WETHERSFIELD-- A rail line that was dormant for over 10-years is about to be put back into use and neighbors are concerned over certain safety measures.
Robert Fabrizi and his family recently moved back to Wethersfield and said he is worried about the school-aged children crossing the tracks.
Fabrizi said, “A lot of children walk up through the street to the school so that is definitely a concern and a lot of traffic coming up and down the street. Even with the new stop signs involved I see a lot of traffic going right through it.”
Fabrizi said he would like more safety measures to be put into place.
Fabrizi said, “There are numerous crossings throughout this Wethersfield area and I suppose it’s quite expensive to start putting the gates and lights, but there is a bit of a concern.”
The rail line will be carrying freight to the Providence and Worcester areas.
Genessee and Wyoming Inc. own the rail line and sent out a statement that reads:
We're excited to provide this important link for Connecticut businesses to ship by rail, with the long-term goal of an efficient and economical freight-rail link between Springfield and New Haven.
The new service on the Wethersfield line saves several days of transit in both directions, avoiding the possibility of the freight moving to truck, and we're hopeful that future business on the line will further reduce highway congestion. One freight train can remove the equivalent of up to 200 trucks from public roads. Rail is the safest and most fuel-efficient form of ground freight transportation, and each ton-mile of freight moved by rail rather than highway reduces greenhouse gas emissions by an average of 75 percent.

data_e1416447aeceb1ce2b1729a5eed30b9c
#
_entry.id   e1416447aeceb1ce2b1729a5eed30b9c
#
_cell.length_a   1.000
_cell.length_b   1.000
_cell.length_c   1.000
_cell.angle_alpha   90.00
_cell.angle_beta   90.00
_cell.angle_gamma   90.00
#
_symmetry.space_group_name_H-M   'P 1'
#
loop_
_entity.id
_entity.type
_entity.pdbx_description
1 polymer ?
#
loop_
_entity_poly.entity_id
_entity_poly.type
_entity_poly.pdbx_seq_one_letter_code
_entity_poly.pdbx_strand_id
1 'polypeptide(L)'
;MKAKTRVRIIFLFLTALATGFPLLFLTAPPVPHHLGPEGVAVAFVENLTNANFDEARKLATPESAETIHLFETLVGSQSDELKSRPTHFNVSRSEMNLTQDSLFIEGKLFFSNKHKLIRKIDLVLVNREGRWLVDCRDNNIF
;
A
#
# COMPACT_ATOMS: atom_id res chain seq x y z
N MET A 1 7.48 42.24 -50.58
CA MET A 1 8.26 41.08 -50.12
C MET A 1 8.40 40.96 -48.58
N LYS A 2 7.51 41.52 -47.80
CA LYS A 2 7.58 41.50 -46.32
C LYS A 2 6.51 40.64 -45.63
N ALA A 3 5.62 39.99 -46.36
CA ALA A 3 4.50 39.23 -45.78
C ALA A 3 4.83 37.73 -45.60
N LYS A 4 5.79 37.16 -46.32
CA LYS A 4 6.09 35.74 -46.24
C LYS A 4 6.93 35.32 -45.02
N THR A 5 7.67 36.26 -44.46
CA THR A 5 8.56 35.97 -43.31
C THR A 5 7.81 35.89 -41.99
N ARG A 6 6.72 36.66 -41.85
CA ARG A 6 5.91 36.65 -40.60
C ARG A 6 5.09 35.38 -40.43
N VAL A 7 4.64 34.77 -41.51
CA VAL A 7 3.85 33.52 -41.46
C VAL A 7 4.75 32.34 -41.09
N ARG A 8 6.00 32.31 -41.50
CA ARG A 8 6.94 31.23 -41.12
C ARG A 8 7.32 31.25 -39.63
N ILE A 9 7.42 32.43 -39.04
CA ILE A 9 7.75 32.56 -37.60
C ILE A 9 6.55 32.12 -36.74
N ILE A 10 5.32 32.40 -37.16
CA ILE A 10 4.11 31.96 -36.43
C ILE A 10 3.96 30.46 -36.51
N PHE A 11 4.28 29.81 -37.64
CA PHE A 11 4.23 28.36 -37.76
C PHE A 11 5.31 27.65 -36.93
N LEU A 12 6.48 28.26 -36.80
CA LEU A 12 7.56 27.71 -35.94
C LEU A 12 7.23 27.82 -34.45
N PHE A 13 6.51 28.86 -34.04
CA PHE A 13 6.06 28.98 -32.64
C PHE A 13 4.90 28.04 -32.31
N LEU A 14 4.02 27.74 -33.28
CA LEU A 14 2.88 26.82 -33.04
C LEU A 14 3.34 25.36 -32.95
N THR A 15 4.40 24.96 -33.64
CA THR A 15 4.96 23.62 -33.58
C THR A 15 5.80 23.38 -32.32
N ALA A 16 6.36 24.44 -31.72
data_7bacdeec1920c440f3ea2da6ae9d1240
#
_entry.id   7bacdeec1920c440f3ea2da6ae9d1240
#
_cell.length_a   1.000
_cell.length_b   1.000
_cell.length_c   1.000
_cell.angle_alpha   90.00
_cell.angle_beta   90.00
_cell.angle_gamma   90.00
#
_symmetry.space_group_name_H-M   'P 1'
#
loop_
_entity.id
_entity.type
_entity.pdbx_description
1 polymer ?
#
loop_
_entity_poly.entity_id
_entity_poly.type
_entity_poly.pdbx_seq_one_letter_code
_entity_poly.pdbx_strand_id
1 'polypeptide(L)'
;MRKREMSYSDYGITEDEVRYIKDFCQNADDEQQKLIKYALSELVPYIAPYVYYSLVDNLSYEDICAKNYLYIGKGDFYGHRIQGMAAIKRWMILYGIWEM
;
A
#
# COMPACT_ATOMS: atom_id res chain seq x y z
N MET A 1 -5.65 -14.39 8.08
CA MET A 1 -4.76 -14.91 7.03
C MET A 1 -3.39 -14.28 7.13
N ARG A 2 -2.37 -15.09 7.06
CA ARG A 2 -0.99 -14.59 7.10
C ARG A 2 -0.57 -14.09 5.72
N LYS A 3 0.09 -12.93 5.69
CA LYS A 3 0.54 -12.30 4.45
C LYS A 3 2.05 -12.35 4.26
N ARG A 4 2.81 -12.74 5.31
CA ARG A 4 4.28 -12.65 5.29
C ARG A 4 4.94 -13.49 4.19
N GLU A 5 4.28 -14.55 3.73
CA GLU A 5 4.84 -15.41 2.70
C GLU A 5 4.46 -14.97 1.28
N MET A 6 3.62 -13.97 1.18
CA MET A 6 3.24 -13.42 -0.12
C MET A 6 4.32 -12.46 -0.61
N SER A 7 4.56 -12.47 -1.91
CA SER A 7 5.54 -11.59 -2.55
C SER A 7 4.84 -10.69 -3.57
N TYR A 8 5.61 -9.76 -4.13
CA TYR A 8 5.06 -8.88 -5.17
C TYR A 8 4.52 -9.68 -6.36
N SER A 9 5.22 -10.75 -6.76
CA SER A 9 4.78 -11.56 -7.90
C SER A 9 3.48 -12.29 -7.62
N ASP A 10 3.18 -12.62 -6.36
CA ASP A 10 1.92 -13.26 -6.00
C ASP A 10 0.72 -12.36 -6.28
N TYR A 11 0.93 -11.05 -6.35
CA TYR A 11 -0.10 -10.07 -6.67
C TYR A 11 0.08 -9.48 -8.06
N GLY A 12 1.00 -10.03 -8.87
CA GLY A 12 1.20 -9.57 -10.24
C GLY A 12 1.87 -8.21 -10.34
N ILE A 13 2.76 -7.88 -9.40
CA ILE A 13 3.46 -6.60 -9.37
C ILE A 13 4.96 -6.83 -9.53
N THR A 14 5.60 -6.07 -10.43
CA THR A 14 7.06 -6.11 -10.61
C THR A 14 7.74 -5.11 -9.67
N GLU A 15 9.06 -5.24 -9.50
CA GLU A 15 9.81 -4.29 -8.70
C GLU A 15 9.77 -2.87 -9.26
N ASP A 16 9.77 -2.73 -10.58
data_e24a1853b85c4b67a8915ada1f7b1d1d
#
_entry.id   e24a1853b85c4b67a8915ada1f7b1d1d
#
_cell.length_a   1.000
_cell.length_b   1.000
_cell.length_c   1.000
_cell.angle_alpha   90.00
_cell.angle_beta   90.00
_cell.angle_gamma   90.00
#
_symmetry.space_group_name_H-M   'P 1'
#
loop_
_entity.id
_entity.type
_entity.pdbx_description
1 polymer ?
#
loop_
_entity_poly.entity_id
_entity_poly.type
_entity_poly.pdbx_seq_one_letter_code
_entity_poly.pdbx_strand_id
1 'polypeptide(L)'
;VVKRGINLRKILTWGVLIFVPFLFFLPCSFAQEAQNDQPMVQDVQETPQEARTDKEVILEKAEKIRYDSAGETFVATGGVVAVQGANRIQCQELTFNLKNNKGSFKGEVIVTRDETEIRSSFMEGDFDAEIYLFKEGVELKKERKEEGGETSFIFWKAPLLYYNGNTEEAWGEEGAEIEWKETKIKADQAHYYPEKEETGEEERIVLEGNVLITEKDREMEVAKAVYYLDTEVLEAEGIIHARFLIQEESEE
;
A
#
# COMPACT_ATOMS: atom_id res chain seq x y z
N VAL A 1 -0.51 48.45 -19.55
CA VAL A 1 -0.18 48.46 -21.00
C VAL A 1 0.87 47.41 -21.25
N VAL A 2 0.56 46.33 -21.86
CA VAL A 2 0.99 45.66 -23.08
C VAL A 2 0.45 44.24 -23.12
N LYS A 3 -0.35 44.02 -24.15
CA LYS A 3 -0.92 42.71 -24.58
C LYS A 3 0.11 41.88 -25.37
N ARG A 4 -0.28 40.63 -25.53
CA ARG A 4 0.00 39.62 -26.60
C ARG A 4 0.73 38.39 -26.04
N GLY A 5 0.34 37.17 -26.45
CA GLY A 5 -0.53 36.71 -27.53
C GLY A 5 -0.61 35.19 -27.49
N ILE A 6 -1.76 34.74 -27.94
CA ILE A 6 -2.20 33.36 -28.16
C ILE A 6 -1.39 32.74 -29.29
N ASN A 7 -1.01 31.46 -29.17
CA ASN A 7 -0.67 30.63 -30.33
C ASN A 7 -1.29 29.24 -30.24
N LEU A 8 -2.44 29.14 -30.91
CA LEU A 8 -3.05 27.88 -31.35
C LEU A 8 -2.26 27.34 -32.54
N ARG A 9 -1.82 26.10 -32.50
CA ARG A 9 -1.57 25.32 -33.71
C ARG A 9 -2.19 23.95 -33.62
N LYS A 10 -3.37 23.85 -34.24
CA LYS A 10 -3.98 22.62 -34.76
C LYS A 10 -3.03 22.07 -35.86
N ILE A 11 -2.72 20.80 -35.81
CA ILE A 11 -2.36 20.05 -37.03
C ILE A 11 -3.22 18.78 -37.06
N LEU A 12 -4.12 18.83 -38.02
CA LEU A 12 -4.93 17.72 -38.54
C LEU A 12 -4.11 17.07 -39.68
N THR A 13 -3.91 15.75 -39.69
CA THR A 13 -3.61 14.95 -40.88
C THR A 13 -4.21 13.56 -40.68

The service is one train per day in each direction at 10 mph, at which they're estimated to clear a grade crossing in 1.5 minutes. Freight is primarily soil from state projects, lumber and steel.
Michael E. Williams
Spokesperson, Providence and Worcester Railroad
Kevin Burns with the Department of Transportation said, "We want to prevent real tragedies, so we reach out to the community, so they are not surprised by the service then all of a sudden they have an accident.”
Burns said he hears requests for more safety measures, but said it's not up to his department.
Kevin Burns said, “There is no plans to install gates at the crossings other that what is here, so they did make safety improvements here they put up stop signs at all the crossings they made sure all the signs are correct.
Other neighbors we spoke to said the area will just have to wait to see if the rail line will impact residents.
Robert Jones said, “I look forward to it, I think the kids cross the tracks after school and as long as everybody is diligent and pays attention to it, everybody should be fine.”
The rail line is set to open June 3rd.